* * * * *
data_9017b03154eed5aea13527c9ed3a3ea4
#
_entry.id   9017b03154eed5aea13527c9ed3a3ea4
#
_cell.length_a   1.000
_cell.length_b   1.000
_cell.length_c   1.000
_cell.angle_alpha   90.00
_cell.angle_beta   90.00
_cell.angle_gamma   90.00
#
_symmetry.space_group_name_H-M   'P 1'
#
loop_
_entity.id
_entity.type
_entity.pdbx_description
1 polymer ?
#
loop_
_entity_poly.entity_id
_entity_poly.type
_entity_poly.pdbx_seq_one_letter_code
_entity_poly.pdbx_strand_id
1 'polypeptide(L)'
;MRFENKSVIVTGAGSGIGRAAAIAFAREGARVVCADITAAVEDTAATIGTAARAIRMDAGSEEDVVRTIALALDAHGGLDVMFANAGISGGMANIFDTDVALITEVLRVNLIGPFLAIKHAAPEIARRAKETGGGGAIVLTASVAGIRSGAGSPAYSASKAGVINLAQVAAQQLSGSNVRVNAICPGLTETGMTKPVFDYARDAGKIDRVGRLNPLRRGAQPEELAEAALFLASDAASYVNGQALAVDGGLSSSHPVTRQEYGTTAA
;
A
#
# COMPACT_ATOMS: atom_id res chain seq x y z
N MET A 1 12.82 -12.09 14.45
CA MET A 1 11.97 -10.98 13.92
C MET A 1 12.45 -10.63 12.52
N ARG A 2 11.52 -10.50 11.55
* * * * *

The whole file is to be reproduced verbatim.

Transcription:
data_9017b03154eed5aea13527c9ed3a3ea4
#
_entry.id   9017b03154eed5aea13527c9ed3a3ea4
#
_cell.length_a   1.000
_cell.length_b   1.000
_cell.length_c   1.000
_cell.angle_alpha   90.00
_cell.angle_beta   90.00
_cell.angle_gamma   90.00
#
_symmetry.space_group_name_H-M   'P 1'
#
loop_
_entity.id
_entity.type
_entity.pdbx_description
1 polymer ?
#
loop_
_entity_poly.entity_id
_entity_poly.type
_entity_poly.pdbx_seq_one_letter_code
_entity_poly.pdbx_strand_id
1 'polypeptide(L)'
;MRFENKSVIVTGAGSGIGRAAAIAFAREGARVVCADITAAVEDTAATIGTAARAIRMDAGSEEDVVRTIALALDAHGGLDVMFANAGISGGMANIFDTDVALITEVLRVNLIGPFLAIKHAAPEIARRAKETGGGGAIVLTASVAGIRSGAGSPAYSASKAGVINLAQVAAQQLSGSNVRVNAICPGLTETGMTKPVFDYARDAGKIDRVGRLNPLRRGAQPEELAEAALFLASDAASYVNGQALAVDGGLSSSHPVTRQEYGTTAA
;
A
#
# COMPACT_ATOMS: atom_id res chain seq x y z
N MET A 1 12.82 -12.09 14.45
CA MET A 1 11.97 -10.98 13.92
C MET A 1 12.45 -10.63 12.52
N ARG A 2 11.52 -10.50 11.55